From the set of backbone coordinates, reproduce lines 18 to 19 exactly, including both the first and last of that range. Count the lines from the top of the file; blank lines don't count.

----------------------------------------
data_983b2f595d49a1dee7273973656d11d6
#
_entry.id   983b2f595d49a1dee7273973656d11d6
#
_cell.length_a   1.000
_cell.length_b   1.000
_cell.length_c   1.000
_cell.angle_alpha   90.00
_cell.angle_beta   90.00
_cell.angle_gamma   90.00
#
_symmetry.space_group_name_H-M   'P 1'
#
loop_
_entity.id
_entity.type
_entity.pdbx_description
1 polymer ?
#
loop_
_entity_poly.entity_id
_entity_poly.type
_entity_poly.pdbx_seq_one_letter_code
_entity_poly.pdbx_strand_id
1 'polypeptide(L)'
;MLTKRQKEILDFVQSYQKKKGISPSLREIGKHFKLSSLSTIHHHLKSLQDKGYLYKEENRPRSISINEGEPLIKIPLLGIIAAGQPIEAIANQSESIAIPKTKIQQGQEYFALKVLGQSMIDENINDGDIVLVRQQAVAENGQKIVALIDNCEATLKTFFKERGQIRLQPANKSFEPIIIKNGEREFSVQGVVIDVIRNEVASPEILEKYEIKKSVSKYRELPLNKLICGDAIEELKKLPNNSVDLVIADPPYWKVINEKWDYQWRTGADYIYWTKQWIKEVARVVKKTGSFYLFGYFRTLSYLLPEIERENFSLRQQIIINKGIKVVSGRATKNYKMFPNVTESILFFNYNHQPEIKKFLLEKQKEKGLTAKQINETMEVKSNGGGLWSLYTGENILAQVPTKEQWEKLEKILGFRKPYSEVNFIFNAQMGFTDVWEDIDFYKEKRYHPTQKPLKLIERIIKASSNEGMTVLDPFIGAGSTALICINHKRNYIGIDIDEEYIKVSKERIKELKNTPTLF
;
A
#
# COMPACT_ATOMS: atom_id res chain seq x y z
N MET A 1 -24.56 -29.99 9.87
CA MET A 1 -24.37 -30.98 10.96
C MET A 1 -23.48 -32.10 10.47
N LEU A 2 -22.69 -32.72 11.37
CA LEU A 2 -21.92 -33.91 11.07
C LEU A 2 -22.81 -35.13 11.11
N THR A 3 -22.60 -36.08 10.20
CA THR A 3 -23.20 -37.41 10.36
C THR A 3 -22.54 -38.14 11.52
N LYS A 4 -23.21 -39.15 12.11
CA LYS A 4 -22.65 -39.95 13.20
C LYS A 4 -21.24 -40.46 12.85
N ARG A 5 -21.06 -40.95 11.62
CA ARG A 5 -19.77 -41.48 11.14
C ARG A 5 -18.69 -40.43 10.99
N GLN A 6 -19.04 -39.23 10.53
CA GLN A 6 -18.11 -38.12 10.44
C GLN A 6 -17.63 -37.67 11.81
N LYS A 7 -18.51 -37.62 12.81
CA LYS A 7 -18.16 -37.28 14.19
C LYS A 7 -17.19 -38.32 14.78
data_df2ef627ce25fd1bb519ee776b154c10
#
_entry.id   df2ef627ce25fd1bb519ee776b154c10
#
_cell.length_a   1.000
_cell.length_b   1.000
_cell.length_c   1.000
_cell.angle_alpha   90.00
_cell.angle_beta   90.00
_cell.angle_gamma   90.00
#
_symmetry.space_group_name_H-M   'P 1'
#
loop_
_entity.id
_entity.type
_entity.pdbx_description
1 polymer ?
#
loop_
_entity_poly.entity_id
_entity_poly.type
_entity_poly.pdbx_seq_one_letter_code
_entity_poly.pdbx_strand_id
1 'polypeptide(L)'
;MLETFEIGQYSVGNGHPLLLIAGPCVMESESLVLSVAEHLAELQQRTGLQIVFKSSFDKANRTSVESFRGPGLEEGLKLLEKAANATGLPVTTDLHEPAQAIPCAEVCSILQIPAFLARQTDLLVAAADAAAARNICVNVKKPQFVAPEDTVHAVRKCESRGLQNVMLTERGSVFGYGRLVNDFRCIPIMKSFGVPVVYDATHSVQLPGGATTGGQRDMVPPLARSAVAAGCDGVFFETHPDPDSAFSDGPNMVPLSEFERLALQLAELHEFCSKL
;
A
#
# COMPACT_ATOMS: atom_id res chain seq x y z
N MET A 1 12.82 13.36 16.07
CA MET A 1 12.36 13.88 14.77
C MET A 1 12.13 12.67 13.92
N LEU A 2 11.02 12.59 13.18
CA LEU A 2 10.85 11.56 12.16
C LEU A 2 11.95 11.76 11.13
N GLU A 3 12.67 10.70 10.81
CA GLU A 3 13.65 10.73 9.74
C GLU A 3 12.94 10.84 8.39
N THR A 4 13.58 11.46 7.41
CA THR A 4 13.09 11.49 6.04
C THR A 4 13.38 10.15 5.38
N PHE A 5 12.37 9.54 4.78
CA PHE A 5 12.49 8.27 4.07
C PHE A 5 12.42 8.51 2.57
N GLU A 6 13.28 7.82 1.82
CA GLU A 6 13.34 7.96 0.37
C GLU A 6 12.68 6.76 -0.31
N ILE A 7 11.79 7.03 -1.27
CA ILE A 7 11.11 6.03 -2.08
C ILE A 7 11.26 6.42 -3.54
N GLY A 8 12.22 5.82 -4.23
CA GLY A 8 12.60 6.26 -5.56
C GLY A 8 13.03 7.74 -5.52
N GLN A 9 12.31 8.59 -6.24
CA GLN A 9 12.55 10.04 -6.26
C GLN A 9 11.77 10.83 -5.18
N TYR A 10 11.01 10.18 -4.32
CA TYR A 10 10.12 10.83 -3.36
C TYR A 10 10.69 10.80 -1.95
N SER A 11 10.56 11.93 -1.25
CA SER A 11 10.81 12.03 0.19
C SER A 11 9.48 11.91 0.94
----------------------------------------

1 polymer ?
#